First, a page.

Friday, January 21, 2011

Will Oil Prices Derail the Recovery?

From This Week in Petroleum

In late December, the average national retail price of regular grade gasoline rose above $3 per gallon for the first time since October 2008. However, when gasoline sold for $3 per gallon in October 2008, gasoline prices were in the midst of a sharp decline that saw prices fall from a peak of $4.11 per gallon in July 2008 before bottoming-out at $1.61 per gallon in December 2008. Since then, prices have been on an upward trend.


Crude oil prices have risen to over $90 per barrel fueled by world petroleum demand growth, particularly in non-Organization for Economic Cooperation and Development Asian countries such as China and India, and other factors. As highlighted in the Energy Information Administration's (EIA) most recent Short Term Energy Outlook (STEO) and last week’s This Week In Petroleum, EIA expects continuing tightening of world oil markets over the next two years, keeping upward pressure on crude oil prices.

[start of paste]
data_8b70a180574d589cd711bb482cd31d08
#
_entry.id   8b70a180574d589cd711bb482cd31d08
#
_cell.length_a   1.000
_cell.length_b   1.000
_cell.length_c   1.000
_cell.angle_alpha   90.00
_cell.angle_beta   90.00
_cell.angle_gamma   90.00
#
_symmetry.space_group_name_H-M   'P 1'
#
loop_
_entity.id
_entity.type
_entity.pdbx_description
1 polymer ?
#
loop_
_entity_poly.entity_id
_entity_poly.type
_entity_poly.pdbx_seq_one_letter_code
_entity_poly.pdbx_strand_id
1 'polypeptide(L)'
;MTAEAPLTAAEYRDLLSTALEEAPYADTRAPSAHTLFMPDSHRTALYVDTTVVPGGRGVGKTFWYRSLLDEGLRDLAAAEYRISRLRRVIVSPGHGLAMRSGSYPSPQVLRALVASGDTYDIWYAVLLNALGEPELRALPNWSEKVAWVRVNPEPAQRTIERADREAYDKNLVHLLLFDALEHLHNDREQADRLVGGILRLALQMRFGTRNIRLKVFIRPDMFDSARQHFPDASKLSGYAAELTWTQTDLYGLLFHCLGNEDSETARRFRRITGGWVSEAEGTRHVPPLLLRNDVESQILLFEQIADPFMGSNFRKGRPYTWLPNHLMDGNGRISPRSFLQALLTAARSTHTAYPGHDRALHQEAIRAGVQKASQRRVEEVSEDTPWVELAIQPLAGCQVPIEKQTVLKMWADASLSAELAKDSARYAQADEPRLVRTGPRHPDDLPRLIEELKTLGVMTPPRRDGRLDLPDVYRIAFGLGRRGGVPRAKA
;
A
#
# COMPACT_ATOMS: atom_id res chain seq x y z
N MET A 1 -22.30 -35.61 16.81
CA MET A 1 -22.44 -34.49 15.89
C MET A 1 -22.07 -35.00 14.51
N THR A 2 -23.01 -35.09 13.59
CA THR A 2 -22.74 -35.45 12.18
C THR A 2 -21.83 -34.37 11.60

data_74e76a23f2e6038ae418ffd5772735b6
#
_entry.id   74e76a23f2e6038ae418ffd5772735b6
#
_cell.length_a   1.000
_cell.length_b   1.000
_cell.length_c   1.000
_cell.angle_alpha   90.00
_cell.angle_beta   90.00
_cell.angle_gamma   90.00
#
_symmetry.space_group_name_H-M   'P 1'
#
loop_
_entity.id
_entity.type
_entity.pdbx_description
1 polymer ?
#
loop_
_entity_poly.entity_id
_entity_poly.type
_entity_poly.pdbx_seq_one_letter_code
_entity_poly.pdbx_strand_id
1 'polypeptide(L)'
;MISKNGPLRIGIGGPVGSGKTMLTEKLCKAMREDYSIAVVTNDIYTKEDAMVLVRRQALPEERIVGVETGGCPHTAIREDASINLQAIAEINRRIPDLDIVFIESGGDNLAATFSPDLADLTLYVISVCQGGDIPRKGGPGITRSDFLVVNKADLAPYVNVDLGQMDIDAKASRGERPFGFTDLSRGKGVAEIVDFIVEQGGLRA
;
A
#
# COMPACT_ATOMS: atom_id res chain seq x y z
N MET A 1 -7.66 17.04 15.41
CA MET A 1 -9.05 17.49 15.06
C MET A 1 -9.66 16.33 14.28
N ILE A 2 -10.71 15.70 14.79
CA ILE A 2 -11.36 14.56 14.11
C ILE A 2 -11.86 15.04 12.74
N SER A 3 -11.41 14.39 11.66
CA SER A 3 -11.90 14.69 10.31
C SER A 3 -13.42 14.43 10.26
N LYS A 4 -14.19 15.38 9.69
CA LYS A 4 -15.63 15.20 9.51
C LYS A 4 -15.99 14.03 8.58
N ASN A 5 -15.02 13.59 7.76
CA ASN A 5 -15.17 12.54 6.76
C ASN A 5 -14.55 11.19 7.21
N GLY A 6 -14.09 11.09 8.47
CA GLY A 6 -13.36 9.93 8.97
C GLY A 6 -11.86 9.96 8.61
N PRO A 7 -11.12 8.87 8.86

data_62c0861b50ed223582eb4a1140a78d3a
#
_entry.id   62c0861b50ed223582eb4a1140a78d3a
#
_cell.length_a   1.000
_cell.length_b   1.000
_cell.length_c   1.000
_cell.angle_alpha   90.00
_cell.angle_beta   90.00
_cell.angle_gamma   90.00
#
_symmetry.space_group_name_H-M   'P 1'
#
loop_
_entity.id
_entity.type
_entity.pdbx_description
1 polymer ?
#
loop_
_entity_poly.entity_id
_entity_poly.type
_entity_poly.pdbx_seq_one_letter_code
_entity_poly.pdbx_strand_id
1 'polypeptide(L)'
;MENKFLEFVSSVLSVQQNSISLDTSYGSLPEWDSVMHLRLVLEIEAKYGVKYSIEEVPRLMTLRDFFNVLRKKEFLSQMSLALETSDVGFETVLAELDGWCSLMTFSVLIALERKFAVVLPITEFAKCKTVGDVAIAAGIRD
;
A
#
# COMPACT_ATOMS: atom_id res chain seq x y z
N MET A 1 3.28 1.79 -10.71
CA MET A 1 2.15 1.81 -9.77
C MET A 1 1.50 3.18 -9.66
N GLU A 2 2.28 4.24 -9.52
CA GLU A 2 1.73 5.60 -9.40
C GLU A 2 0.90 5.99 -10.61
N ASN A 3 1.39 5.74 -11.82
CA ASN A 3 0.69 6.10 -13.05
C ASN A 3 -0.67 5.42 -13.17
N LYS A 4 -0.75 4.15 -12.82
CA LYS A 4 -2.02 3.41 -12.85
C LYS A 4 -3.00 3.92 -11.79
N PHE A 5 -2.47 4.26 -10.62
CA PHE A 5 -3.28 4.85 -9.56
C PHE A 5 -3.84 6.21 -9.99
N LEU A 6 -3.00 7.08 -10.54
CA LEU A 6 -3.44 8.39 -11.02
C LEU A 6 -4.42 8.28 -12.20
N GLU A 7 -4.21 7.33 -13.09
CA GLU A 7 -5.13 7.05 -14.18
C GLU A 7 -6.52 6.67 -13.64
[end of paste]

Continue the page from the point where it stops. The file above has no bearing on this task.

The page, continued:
Also consider the following graph from the same report:

The price of gas is a key price that consumers see everyday. Escalation beyond psychologically important levels (like $3.00/gallon) gives consumers cues regarding the economy. Remember that the spike to over $4.00/gallon occurred before the last recession.